I have been under a lot of pressure lately. You see, I’ve had this huge project due and there are just not enough hours in the day to get it done. It’s so important that it has kept me up at night thinking about it. The dining room has been turned into a war room as I toil over it and, of course, those who dare cross into the war room, do so at their own risk! Finally, early this week, I could see the light at the end of tunnel. All I had left to do was print a few pictures off the internet and I would be done. So I was taken a little aback when my co-worker, who was also trying to print documents on the same printer, screamed out “If you print one more map of Africa, I am going to kill you!”
She walked into my office, slammed the maps on my desk and said, “Your kids are supposed to do their own school projects.” She then walked out in a huff.
Yeah, I thought – said like a Mother of a B student!
I wasn’t always like this. At one point in my life, I allowed my children do their projects on their own. They would take pride in their work and often would come home with an acceptable B. But a few years back, we had an event.
My husband calls it “the Wigwam Incident.”
Our eldest child was required to make a wigwam for a school project. I helped her look for pictures of a wigwam, gathered glue, scissors and construction paper, sat her down at the kitchen table and let her make a wigwam. It looked…like a perfectly acceptable wigwam to me. She made it all by herself and I made sure it met all the requirements as set out in the project instructions. She got a B.
Later that week I attended parent-teacher conferences and waited in the hall for my turn. I noticed the teacher had displayed all the wigwams outside of her classroom for all to see. I let out an audible gasp as I looked at the wigwams that lay before me!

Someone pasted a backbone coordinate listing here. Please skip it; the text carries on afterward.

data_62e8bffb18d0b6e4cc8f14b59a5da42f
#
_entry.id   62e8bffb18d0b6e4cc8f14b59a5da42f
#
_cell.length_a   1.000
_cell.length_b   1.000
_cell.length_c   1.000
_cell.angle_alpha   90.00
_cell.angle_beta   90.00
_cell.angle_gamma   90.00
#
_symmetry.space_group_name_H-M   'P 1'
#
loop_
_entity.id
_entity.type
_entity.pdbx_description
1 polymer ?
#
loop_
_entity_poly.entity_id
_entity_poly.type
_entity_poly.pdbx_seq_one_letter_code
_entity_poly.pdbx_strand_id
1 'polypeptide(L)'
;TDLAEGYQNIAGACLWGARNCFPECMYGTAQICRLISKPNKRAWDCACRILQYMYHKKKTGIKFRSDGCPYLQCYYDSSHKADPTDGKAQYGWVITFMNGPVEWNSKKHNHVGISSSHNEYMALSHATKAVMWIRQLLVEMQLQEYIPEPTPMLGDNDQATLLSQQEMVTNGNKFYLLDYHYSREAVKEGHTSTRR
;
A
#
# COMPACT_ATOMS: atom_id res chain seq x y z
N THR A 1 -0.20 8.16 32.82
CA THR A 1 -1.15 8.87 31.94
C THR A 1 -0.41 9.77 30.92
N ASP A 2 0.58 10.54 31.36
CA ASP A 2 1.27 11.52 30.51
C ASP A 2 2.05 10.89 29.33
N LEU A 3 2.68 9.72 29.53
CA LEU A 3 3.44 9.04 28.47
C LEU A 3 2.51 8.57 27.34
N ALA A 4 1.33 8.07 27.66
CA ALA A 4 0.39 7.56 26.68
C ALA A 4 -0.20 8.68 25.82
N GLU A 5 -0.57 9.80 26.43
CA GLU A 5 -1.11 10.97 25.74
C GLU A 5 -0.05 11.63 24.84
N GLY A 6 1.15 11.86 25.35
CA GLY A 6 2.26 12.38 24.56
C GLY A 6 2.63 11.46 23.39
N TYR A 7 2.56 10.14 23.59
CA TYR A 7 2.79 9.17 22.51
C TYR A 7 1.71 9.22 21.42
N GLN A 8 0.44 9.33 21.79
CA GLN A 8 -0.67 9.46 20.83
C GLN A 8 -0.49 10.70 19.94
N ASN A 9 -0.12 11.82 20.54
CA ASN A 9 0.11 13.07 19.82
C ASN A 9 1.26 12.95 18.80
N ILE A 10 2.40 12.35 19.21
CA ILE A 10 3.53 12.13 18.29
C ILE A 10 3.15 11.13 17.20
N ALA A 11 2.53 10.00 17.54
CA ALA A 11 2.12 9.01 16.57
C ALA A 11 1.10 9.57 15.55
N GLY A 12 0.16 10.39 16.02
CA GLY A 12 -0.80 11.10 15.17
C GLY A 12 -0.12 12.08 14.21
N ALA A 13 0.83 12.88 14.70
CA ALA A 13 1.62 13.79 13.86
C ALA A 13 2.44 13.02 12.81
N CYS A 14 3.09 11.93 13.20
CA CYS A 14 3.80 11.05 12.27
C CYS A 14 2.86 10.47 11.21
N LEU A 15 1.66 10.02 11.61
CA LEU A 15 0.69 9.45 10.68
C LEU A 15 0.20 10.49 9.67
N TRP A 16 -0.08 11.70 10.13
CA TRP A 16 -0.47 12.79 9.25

There were three tier wigwams…an entire wigman village made out of toothpicks…. and I kid you not…. there was one wigwam - made to scale - and covered in actual buffalo hide! Each child’s grade was next to their respective wigwam. Most all got A’s.
It was then and there that I learned how the game is played.
Since the “incident”, I have always insisted upon assisting my children with their projects. Of course, I don’t do their project for them. I merely guide, assist, direct… cut, paste, color and skin buffalo, as the project may require.
So, as you can imagine, it was with great trepidation that I waited in the school pick up line Friday. Friday was the day we would be getting our project grade and I was anxious. Had I properly followed the guidelines? Did I use creativity? Were all sources properly cited?
“So…what did you make on the Africa project?” I said, trying not to sound shrill.
“The Africa project – you know the continent that has 53 countries – the largest of which is Sudan.”
“Su - what?”
I got an A minus…I have a feeling the teacher may be on to me.Telling Tales
Angel Kane and Becky Andrews live in Wilson County. This is their story (or tale) about their life, families and times that they share. Besides their weekly column Telling Tales Angel and Becky Co Founded Wilson Living Magazine. The idea of developing a magazine for Wilson County first came to Becky and Angel one afternoon while they sat on her back porch watching their children play in the backyard.
They were discussing the outpouring of emails, calls and responses to their column “Telling Tales” and wanted to find a way to capture that community spirit. People were stopping them wherever they went to share their own “tales.” They suddenly realized everyone has a story to tell and many of these stories were amazing. And in that moment, Wilson Living Magazine came to life. Be sure to check out Wilson Living Magazine at www.wilsonlivingmagazine.com
You can contact Angel at email@example.com - You can contact Becky at firstname.lastname@example.org